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Remembering Dan – Six Months Later

Blue sand timerBy Cathy Jameson

The kids and I celebrate half birthdays.  We don’t do them up like we do a regular birthday but six months after a birthday, we commemorate the day with an extra hug and a half a gluten-free cookie or cupcake (or half a gf-granola bar if there are no desserts in the house).  It isn’t a major celebration but a fun one that reminds us to look how far that child’s come from their last birthday.  It gives us a chance to dream about how much more growing, learning, and living they’ll get to do before their next birthday comes around, too. 

When I glanced at the calendar this week, I remembered that almost six months has gone by.  We won’t be celebrating a half birthday this week, but we will remember something else.  It’ll be a day of reflection, not of treats, because something incredibly sad happened six months ago. 

We lost a writer. 

We lost an author. 

We lost a powerful voice. 

We lost a friend. 

Six months ago this week, we lost Dan Olmsted.  It’s been a short six months, but it’s also felt like a long six months.  We began to create a new routine without him.  We began the healing process.  We remembered, or are at least trying to remember, to keep going in a forward direction.  That’s been hard because there are so many more things I wanted to know from Dan, to read from him, and to ask him. 

He and I had been able to get together a few times, for which I’ll always be grateful, but with how busy life got for me, those meet ups weren’t often enough.  I’d always been able to send Dan a message though.  I’d email him when I’d read something of interest or when I needed to hear a word of encouragement.  I hate that I can’t send a quick email and get an even quicker reply back from him now.  He was always available to me, as he was to a lot of other parents, and never made me feel like I was a bother. 

Available, knowledgeable, and kind.  Dan was extremely good at what he did.  And I miss him so very much. 

Some days, I still can’t believe that he’s gone.  I know that a lot of us here still miss him so.  In promising to keep his memory alive, I wanted to share something that I’d written after friends and family had gathered to remember Dan, his life, and the work he’d done.  I’ve edited it a tad for today’s Sunday post:    

Paper crane
"The paper crane.....a compelling symbol for hope, love, honor, and peace."

March 18 – My daughter, Izzy, made this.  It's so simple yet so beautiful to me.  It's for Dan Olmsted, whose memorial service was today.  I asked Izzy if I could take a picture of her holding it when I got back from the funeral home.  She said yes.  She and my other children were just as saddened as my husband and I were when they learned of Dan's passing.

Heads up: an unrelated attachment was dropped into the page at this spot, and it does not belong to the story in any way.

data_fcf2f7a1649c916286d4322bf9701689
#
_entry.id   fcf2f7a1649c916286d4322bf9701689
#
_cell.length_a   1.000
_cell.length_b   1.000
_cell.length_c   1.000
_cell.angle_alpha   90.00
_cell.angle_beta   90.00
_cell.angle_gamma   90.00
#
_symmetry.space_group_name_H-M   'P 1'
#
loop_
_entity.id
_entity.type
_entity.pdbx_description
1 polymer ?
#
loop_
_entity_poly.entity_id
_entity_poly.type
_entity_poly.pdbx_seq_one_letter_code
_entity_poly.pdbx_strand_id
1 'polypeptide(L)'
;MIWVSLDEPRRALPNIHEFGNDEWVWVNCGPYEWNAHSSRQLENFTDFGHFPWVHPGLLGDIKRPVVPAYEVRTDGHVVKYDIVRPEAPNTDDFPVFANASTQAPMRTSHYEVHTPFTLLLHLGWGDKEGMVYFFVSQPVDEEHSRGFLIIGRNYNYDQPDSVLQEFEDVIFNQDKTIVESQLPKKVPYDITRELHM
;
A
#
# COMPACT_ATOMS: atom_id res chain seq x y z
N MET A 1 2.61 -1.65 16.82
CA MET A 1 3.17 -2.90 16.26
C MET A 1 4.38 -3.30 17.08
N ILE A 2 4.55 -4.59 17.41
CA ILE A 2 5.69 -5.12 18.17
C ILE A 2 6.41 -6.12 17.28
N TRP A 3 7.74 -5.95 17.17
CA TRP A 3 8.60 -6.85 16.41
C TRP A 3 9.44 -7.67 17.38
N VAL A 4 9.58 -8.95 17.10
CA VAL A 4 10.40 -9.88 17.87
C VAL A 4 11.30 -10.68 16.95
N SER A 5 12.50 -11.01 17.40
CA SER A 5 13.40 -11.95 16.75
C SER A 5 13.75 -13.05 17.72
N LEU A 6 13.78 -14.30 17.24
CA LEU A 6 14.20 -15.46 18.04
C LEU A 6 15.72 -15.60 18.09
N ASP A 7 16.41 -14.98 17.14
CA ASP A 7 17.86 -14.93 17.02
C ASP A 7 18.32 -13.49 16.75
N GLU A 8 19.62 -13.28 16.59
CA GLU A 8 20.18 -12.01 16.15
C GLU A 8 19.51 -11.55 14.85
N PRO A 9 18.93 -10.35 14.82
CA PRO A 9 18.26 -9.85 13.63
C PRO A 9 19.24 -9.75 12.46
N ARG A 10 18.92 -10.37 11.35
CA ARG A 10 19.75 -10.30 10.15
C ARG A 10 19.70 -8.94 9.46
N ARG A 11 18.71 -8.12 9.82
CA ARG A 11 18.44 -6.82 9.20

I got to hear some wonderful stories of my friend and mentor at the service today.  As expected, there were tears.  But there was also laughter.  Oh, the laughter!  So many heartfelt memories were shared.  My favorite memories of Dan are of when he got to meet up with me and my kids.  I'd find a diner for us to meet because I didn't want too fancy of a restaurant in case my kids were loud.  Oftentimes, they were!  He didn't mind how silly and loud they were though.  He didn't mind how distracted and needy they'd get during the meal either.  Dan was patient, kind, attentive, and happy.  He smiled at their silliness and showed them only love.  The kids smiled at Dan and loved him right back. 

After the service ended today, I told Dan's family thank you for sharing him with us.  I told them that he gave me hope.  He gave me courage.  More than that, he gave me a platform to share our family's story.  Other news sources try to silence parents like me, but not Dan.  He welcomed my voice.  I love that my pieces followed his Saturday column.  His posts were always insightful and so very well written.  Saturdays won't be the same since without his contribution. 

Dan meant the world to me and always will.  I know he meant the world to a lot of people.  He took the lead on topics no other journalist would.  He encouraged others of us to do the same.  I'm so grateful to have had the chance to know him, to work with him, and to now honor him. 

Dan, you were a kind and beautiful soul.  Never far from my thoughts, you will remain in my heart forever.  Peace, my friend.  Peace always and forever.

xo, Cat 

--